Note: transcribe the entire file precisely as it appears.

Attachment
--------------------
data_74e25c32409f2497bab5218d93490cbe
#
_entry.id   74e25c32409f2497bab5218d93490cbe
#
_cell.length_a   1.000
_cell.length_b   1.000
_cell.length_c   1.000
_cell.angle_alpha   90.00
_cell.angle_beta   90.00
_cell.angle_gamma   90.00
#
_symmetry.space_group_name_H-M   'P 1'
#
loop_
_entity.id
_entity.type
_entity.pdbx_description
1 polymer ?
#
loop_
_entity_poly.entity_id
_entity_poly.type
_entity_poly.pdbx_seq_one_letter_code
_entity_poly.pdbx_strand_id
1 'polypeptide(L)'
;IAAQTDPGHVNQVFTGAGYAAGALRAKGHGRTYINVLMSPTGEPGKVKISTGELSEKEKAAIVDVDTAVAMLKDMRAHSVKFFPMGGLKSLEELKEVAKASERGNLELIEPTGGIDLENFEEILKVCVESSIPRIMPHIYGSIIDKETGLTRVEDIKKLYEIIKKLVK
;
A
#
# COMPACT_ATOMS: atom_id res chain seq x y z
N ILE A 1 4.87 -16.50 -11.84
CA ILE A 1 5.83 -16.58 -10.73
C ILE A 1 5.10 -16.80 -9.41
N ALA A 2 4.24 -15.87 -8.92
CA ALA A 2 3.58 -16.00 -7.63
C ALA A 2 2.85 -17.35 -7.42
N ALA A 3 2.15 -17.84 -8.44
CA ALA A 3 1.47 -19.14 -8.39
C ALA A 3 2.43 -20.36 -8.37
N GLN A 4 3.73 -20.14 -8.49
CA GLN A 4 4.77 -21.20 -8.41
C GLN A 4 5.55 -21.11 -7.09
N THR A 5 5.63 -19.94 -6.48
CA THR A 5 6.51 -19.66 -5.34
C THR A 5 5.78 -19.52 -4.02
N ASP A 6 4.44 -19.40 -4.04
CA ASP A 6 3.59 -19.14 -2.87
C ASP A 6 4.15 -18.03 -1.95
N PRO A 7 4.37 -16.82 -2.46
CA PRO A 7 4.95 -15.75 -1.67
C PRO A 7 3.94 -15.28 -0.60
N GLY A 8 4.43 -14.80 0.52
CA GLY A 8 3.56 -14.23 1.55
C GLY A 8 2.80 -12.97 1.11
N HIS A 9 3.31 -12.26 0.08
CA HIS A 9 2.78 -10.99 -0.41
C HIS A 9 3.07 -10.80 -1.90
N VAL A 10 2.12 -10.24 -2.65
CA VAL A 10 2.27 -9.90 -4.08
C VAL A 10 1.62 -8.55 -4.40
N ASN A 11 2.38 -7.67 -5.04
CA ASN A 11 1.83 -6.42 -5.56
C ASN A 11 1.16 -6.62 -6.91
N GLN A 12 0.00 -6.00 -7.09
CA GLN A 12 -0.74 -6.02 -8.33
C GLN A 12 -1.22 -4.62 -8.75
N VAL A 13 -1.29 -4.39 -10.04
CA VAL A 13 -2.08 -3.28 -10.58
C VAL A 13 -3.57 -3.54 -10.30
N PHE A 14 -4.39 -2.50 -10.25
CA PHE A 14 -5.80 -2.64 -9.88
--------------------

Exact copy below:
data_74e25c32409f2497bab5218d93490cbe
#
_entry.id   74e25c32409f2497bab5218d93490cbe
#
_cell.length_a   1.000
_cell.length_b   1.000
_cell.length_c   1.000
_cell.angle_alpha   90.00
_cell.angle_beta   90.00
_cell.angle_gamma   90.00
#
_symmetry.space_group_name_H-M   'P 1'
#
loop_
_entity.id
_entity.type
_entity.pdbx_description
1 polymer ?
#
loop_
_entity_poly.entity_id
_entity_poly.type
_entity_poly.pdbx_seq_one_letter_code
_entity_poly.pdbx_strand_id
1 'polypeptide(L)'
;IAAQTDPGHVNQVFTGAGYAAGALRAKGHGRTYINVLMSPTGEPGKVKISTGELSEKEKAAIVDVDTAVAMLKDMRAHSVKFFPMGGLKSLEELKEVAKASERGNLELIEPTGGIDLENFEEILKVCVESSIPRIMPHIYGSIIDKETGLTRVEDIKKLYEIIKKLVK
;
A
#
# COMPACT_ATOMS: atom_id res chain seq x y z
N ILE A 1 4.87 -16.50 -11.84
CA ILE A 1 5.83 -16.58 -10.73
C ILE A 1 5.10 -16.80 -9.41
N ALA A 2 4.24 -15.87 -8.92
CA ALA A 2 3.58 -16.00 -7.63
C ALA A 2 2.85 -17.35 -7.42
N ALA A 3 2.15 -17.84 -8.44
CA ALA A 3 1.47 -19.14 -8.39
C ALA A 3 2.43 -20.36 -8.37
N GLN A 4 3.73 -20.14 -8.49
CA GLN A 4 4.77 -21.20 -8.41
C GLN A 4 5.55 -21.11 -7.09
N THR A 5 5.63 -19.94 -6.48
CA THR A 5 6.51 -19.66 -5.34
C THR A 5 5.78 -19.52 -4.02
N ASP A 6 4.44 -19.40 -4.04
CA ASP A 6 3.59 -19.14 -2.87
C ASP A 6 4.15 -18.03 -1.95
N PRO A 7 4.37 -16.82 -2.46
CA PRO A 7 4.95 -15.75 -1.67
C PRO A 7 3.94 -15.28 -0.60
N GLY A 8 4.43 -14.80 0.52
CA GLY A 8 3.56 -14.23 1.55
C GLY A 8 2.80 -12.97 1.11
N HIS A 9 3.31 -12.26 0.08
CA HIS A 9 2.78 -10.99 -0.41
C HIS A 9 3.07 -10.80 -1.90
N VAL A 10 2.12 -10.24 -2.65
CA VAL A 10 2.27 -9.90 -4.08
C VAL A 10 1.62 -8.55 -4.40
N ASN A 11 2.38 -7.67 -5.04
CA ASN A 11 1.83 -6.42 -5.56
C ASN A 11 1.16 -6.62 -6.91
N GLN A 12 0.00 -6.00 -7.09
CA GLN A 12 -0.74 -6.02 -8.33
C GLN A 12 -1.22 -4.62 -8.75
N VAL A 13 -1.29 -4.39 -10.04
CA VAL A 13 -2.08 -3.28 -10.58
C VAL A 13 -3.57 -3.54 -10.30
N PHE A 14 -4.39 -2.50 -10.25
CA PHE A 14 -5.80 -2.64 -9.88